I met my first husband at the college library and my second one at a friend’s party in Albany. If the online dating services aren’t on the up and up, where does a single in search of a partner go?

    I wonder if the advice I have shared with countless others over many years is still true: If you aren’t looking for a special someone that’s when you may find him/her.

  3. Dawn DeLuca Said:

    Dawn wrote on Facebook: Kevin & I met via a dating site… Will be our 3rd anniversary, as a couple, in November. Both of us had dated previously through various websites. Like anything in life it is a hit or Miss

  4. Jeanne Byington Said:

    Dawn,

    It appears to be a great way to meet people especially these days where so many lives are conducted at warp speed so more traditional ways are out of the question. There’s no control over a person posting an old photo or exaggerating about accomplishments or stretching the truth about their interests but it shouldn’t be the vehicle that fibs which seems to be the case here.

  5. Debbie Kunen Said:

    Debbie wrote on Facebook: My cousin’s daughter met her husband (4 years ago) on OK Cupid. They got married last November and their son is expected in Feb. 2020. It happens (more now than ever), but they are the “minority” of success stories.

  6. Jeanne Byington Said:

    Debbie,

    I think anyone who risks meeting a stranger this way is brave only because there are so many scammers, weirdos and cheaters out there and a person exposes themselves to even more online than they would in a hookup at a bar, coffee shop or in a line at the grocery store. It’s thrilling when a match is made as with your cousin and Dawn and the people I know. As first meetings no doubt happen in a public place–coffee shop, deli or bar–it must be good for business where the meetings take place.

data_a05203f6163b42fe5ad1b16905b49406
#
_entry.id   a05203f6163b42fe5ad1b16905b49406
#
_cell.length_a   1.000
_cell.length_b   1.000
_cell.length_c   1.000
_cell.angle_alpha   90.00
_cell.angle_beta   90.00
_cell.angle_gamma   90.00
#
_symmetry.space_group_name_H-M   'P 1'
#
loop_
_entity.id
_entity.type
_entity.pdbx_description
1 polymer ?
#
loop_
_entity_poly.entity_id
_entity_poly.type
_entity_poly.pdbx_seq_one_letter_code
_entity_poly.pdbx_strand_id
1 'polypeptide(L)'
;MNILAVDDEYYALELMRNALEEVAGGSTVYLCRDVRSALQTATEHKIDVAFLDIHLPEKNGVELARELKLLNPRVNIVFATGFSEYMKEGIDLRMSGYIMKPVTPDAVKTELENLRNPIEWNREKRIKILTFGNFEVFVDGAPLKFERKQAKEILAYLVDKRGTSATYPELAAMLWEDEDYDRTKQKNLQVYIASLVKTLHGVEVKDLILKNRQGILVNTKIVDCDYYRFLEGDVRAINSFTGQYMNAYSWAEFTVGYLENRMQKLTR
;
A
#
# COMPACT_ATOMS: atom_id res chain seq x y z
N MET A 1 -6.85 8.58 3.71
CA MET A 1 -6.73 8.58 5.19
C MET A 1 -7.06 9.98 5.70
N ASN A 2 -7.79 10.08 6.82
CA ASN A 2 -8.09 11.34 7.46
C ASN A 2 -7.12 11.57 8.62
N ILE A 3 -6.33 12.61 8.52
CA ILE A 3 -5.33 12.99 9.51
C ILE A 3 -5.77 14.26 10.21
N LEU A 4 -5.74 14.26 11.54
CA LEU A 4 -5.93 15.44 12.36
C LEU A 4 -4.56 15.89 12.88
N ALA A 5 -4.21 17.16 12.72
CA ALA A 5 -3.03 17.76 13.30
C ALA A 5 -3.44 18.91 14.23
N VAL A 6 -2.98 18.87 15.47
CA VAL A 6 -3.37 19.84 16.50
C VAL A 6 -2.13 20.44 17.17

7. Dawn DeLuca Said:

    Dawn wrote on Facebook: exactly! Believe me not only first dates but the first several dates were in public places… Someone always knew where I was… Always had someone call to check in on me… TY Stephanie Barcak & others … Even if I met someone in a “traditional way” same rules applied… You don’t know a person any better because you said hello face to face or on a electronic device… These days one must be very cautious (men or women)… I watch too much ID TV!… But to put your trust in a company…especially one who touts to be “the best” …. And find out they have been lying… No go… We are at a point in this life where you have to second guess everything… Sad… Safe dating folks!

  8. Jeanne Byington Said:

    Dawn,

    Sage advice. A friend told me the first time she visited a person she’d met online’s country home after a few dates in NYC she brought $600 in cash in case she had to make a getaway! All was well and the relationship was a keeper, but you never know!

    We’ve always had to be street smart–that’s nothing new. It’s the human condition. I watch too many episodes of Blue Bloods and Law & Order SVU.

  9. Lucrezia Said:

    Let’s be logical: Dating outfits can’t guarantee the perfect match, any more than gambling sites can promise your making hundreds of thousands of dollars. It’s their job to make an envisioned outcomes look rosy, and it’s naïve to swallow the bait while neglecting to look for red flags.

    That said, I’m all for joining as long as one realizes the risks involved. I’ve known (and yelled at) a couple of married men who signed up. Of course they didn’t listen. One of the more prominent dating services made headlines regarding chicanery of this nature. Another made scarier news with a murder.

    It boils down to life being no fun without taking risks, while realizing good outcomes aren’t a given.

  10. Jeanne Byington Said:

    Lucrezia,

    All true, but you don’t expect the dating service to be the cheat.

Leave a Reply


Clicky Web Analytics